Synopsis: The I.T. Girl
Orla Hanlon is new to London and CouperDaye, a global investment bank. When she takes on a high-profile project and buys her first home, with love on the side, she thinks she has everything under control as usual… until a bug in her code causes chaos on the trading floor. Suddenly finding herself a scapegoat in a political game, Orla must fight to save her career, love and her new life in London. How far would you go to clear your name?
My favourite character in The I.T. Girl is Boris Briggs. He was the easiest to write, his dialogue just flowed, and I almost feel like I could write a sequel making him the main character. His name was inspired by Boris Johnson, the Mayor of London, as the story just forming in my head around the time of the mayoral elections, though that’s where the similarity ends. Boris Briggs, a James Bond fan, so prone to introducing himself with his surname followed by his full name, is one of those managers whose ineptitude causes more harm than if he were deliberately malevolent. With a good sense of humour he fancies himself as a buddy manager, someone who can be in charge and still be liked. But he's also driven by ambition and insecurity and somehow senses the only way he'll survive is by keeping in favour with the right people. "Know the rules of the game, Orla” he often chides the main character who gets on the wrong side of management when a bug in her code causes chaos on the trading floor. But when the time comes for Boris to protect his team in unfair circumstances, instead of standing their ground, he is easily bullied by upper management and in turn bullies his team. People have told me how well they recognise the character - I worry about their working environments! I've never been able to decide how much I like Boris, or how much I blame him for what happens in the story. There's something endearing about his need to be accepted and under normal circumstances, when things are going well in a company, Boris would be a good person to have down the pub and even to have as a manager. But in a dysfunctional environment when a team need a manager who will stand up for them, his weakness and lack of loyalty makes him a dangerous person. He was a fun vessel for such a story line.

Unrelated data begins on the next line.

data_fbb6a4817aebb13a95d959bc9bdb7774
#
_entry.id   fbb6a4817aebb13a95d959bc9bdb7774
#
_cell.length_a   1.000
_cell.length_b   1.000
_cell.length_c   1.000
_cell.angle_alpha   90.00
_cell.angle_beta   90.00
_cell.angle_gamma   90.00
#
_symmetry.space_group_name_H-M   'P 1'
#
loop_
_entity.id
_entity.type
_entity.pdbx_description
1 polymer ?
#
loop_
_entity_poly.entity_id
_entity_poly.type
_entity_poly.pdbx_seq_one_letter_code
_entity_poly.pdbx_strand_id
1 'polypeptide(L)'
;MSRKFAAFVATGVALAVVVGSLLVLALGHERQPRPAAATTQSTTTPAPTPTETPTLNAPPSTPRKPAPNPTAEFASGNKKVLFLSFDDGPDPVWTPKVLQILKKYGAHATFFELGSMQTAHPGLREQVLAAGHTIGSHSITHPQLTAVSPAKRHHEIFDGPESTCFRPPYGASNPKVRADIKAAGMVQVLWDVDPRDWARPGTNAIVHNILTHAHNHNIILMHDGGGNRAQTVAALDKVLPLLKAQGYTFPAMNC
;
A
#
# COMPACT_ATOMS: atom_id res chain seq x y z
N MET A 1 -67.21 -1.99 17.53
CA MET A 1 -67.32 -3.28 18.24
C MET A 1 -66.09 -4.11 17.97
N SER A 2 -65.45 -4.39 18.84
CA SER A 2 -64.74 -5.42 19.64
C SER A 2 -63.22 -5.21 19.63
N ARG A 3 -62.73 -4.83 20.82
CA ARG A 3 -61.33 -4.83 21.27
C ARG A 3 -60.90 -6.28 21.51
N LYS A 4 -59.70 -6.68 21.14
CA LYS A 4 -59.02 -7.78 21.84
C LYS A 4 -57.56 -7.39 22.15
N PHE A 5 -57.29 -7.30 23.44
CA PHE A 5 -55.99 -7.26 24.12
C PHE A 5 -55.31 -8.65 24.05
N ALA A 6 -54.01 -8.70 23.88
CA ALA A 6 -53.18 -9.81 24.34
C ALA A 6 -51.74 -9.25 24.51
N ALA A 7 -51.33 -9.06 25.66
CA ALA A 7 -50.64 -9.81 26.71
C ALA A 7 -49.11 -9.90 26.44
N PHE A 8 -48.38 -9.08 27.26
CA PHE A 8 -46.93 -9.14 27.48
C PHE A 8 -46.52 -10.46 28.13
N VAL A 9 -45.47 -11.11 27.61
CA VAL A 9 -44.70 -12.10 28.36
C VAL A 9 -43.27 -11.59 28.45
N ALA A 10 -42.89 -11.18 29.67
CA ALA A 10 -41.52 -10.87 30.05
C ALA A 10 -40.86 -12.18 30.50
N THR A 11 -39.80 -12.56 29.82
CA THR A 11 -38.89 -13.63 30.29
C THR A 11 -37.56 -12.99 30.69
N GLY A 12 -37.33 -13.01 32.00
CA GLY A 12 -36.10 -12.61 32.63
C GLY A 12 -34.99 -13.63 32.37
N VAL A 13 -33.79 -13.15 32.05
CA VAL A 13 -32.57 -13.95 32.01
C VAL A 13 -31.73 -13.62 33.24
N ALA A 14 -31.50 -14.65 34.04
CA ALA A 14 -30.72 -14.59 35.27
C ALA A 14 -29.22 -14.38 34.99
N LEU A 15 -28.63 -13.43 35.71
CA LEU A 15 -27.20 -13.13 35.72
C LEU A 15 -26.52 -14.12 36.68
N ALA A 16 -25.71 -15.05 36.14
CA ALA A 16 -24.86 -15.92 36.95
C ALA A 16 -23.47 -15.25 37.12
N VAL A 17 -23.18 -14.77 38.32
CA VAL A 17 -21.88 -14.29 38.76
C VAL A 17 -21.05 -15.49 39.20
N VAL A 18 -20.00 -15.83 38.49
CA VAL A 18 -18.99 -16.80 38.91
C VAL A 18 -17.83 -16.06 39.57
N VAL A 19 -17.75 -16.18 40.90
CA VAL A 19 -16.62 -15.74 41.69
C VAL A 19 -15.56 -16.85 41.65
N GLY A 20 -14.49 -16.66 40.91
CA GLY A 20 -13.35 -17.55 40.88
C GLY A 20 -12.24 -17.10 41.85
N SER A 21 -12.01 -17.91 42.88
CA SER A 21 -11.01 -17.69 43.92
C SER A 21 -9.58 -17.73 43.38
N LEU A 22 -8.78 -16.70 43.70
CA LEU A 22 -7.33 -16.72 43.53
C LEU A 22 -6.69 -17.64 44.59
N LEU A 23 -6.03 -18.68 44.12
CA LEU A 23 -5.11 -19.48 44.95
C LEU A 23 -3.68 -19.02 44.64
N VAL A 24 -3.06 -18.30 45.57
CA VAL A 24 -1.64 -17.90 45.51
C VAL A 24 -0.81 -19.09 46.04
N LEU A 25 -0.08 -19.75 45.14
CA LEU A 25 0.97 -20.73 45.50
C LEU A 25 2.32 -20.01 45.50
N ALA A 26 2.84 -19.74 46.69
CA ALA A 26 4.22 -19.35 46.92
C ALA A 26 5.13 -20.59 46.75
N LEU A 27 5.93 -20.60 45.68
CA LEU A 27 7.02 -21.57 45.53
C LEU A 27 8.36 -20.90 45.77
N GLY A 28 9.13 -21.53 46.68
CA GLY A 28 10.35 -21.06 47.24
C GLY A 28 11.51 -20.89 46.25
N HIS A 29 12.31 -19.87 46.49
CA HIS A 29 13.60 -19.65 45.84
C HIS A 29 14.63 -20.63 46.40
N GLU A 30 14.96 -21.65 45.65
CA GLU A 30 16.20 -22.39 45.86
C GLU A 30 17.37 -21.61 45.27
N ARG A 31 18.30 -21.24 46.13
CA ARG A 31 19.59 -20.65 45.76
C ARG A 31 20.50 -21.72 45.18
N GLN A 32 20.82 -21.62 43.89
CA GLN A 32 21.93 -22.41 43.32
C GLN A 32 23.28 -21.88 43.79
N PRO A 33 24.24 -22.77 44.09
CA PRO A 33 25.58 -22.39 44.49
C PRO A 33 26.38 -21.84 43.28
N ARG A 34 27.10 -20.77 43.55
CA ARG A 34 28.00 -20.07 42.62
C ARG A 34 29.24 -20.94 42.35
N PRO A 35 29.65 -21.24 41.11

Extract from Chapter 1:
Fireworks peppered the white sky, celebrating the launch of our company's new manifesto and I rose with the crowd to cheer. Mime artists left behind their impressions to dance with the air while the head of Technology, larger than life on a wavering projector screen, jumped off stage to high-five the New York audience. Smaller projector screens on either side showed Sydney and Tokyo celebrating the same way, though they had the advantage of a night-time backdrop to the global event.
CouperDaye was known for its attention to detail and I was impressed with the supply of rugs on the January day, gratefully wrapping mine around my legs when I sat back down. Boris was still out of his seat whooping and cheering. Spotlights splashed colour on his face making his plump features seem clown-like. I nudged Sam, sitting in between us who responded with a downward glance. His shoulders were slumped and one foot kicked carelessly below the chair in front of him. I knew he’d rather be anywhere else than be exposed to the cult-management, as he called it. But with a crisp white shirt and dark tie he looked more like a bored managing director than a disillusioned programmer.